Congenital hypothyroidism

Congenital hypothyroidism

When a baby has a condition called congenital hypothyroidism, they are born with a thyroid gland that does not work properly.

Key points to remember about congenital hypothyroidism

  • when a baby has a condition called congenital hypothyroidism, they are born with a thyroid gland that does not work properly
  • the thyroid gland is a butterfly-shaped organ at the base of the neck - its job is to make thyroxine hormone that helps the cells of the body function correctly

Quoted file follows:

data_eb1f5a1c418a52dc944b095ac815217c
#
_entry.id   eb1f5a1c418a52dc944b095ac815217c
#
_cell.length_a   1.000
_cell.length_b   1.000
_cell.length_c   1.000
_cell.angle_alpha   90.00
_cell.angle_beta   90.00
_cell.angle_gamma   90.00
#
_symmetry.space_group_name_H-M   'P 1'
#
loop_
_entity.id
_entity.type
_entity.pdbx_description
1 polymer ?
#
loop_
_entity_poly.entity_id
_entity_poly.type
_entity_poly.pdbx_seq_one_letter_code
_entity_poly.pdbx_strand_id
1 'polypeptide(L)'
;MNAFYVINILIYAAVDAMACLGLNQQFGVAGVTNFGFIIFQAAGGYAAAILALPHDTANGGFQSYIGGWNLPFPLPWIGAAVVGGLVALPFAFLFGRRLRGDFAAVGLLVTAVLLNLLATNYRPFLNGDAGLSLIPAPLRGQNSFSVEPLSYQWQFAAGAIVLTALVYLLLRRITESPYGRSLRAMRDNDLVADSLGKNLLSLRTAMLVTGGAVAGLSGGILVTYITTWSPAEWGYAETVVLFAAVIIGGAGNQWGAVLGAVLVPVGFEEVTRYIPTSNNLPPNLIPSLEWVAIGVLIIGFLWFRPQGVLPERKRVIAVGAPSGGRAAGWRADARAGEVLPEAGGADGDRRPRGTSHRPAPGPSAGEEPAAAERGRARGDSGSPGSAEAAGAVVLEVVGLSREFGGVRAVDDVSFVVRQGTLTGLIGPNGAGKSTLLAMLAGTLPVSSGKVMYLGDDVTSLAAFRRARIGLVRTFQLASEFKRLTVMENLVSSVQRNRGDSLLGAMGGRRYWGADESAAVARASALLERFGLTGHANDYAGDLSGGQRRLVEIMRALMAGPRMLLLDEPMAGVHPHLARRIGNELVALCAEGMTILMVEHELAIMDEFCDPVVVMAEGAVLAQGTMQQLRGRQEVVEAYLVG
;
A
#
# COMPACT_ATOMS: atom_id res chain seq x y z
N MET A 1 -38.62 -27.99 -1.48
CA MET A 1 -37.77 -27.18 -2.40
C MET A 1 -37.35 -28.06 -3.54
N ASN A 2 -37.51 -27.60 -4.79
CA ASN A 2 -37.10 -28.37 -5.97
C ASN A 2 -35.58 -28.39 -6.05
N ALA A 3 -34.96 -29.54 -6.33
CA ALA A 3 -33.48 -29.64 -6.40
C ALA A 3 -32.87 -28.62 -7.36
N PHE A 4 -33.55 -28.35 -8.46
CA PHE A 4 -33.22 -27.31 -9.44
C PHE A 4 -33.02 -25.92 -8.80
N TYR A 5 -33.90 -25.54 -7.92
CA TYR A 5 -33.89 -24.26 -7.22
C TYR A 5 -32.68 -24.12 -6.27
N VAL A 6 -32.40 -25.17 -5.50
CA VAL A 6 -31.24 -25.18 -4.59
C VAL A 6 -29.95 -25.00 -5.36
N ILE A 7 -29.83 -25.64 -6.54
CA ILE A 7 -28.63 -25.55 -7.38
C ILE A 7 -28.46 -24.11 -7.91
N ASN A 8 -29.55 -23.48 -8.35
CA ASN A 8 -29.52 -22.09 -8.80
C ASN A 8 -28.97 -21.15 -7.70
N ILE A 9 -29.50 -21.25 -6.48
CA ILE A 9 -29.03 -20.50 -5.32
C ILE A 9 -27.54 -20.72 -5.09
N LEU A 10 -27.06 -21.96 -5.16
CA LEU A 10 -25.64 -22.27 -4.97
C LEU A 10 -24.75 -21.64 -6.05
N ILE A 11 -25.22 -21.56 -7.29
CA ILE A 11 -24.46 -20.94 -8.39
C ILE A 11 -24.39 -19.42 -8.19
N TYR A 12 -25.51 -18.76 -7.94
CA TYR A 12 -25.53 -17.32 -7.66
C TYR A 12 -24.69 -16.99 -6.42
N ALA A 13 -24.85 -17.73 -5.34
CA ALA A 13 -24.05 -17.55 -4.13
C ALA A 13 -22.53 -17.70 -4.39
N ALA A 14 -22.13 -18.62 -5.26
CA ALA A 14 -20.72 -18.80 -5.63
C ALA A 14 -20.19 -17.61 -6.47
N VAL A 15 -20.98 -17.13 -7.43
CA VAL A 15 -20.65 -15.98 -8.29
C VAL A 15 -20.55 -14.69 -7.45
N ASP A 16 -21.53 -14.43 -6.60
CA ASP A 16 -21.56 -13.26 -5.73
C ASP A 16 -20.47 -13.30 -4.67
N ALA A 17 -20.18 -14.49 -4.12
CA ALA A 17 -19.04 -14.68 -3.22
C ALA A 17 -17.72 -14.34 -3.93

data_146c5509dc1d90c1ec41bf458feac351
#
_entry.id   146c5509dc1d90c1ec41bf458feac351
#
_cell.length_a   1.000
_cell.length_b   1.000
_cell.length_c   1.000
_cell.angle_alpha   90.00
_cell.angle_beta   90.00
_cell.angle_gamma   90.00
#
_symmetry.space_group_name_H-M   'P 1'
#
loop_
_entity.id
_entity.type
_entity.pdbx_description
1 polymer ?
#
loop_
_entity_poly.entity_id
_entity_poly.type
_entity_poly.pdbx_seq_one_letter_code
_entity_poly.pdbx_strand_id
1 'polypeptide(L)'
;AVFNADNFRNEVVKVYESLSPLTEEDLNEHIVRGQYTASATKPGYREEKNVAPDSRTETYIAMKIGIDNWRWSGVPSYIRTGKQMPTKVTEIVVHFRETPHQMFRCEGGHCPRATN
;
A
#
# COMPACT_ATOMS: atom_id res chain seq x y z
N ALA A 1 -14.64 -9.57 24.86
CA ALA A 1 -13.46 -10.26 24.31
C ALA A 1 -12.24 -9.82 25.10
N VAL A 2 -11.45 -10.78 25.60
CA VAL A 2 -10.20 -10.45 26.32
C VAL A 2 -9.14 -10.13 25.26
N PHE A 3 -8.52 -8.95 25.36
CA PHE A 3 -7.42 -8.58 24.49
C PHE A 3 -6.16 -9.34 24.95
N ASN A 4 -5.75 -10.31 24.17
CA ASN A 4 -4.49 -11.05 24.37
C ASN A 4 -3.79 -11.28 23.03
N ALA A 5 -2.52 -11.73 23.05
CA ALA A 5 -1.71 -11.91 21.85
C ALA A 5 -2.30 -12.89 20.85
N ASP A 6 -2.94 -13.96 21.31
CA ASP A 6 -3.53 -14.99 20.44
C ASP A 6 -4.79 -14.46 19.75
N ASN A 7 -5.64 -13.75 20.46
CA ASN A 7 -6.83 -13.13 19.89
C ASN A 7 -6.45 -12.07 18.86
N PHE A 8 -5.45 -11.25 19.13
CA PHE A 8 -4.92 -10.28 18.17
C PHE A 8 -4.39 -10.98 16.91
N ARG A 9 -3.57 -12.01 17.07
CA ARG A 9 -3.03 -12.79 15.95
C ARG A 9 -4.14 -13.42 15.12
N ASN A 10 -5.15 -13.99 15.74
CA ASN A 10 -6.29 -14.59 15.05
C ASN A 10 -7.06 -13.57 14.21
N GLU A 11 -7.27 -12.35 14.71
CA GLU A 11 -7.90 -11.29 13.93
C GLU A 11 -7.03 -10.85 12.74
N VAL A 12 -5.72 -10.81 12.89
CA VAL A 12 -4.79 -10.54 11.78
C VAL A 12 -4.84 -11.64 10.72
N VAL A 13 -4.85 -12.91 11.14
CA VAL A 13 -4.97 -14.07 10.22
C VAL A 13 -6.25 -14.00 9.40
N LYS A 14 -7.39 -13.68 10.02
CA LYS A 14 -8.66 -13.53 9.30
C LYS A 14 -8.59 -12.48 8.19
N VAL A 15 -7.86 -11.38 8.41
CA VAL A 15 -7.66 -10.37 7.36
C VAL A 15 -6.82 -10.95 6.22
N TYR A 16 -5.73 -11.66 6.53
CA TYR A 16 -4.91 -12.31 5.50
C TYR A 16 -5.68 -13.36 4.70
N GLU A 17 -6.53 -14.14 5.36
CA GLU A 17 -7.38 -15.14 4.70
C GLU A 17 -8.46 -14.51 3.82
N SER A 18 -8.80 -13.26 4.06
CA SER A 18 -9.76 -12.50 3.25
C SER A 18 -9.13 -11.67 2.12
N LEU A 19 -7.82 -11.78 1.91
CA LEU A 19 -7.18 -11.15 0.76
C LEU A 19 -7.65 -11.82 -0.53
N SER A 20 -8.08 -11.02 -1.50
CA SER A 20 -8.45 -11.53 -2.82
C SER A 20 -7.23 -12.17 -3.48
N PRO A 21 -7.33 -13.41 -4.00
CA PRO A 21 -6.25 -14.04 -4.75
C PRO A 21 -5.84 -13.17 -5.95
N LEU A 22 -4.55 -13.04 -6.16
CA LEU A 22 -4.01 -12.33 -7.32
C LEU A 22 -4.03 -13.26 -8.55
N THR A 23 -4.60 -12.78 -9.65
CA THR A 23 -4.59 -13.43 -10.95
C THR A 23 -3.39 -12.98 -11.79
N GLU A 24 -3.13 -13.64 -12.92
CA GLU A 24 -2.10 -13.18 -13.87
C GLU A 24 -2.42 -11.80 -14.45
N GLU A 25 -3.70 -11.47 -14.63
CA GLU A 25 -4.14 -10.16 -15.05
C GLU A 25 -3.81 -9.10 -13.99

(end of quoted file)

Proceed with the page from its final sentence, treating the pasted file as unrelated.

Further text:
• a small, under-developed (not fully grown) thyroid gland or one that is missing altogether are the commonest causes of congenital hypothyroidism
  • the reasons why the thyroid gland does not develop properly in the fetus are not known
  • one case of congenital hypothyroidism occurs in about every 2,300 babies born in New Zealand so there are about 30 babies born with this condition each year

Starship Foundation and the Paediatric Society of New Zealand acknowledge the cooperation of the National Screening Unit in making this information available for families.

This page last reviewed 15 April 2019.
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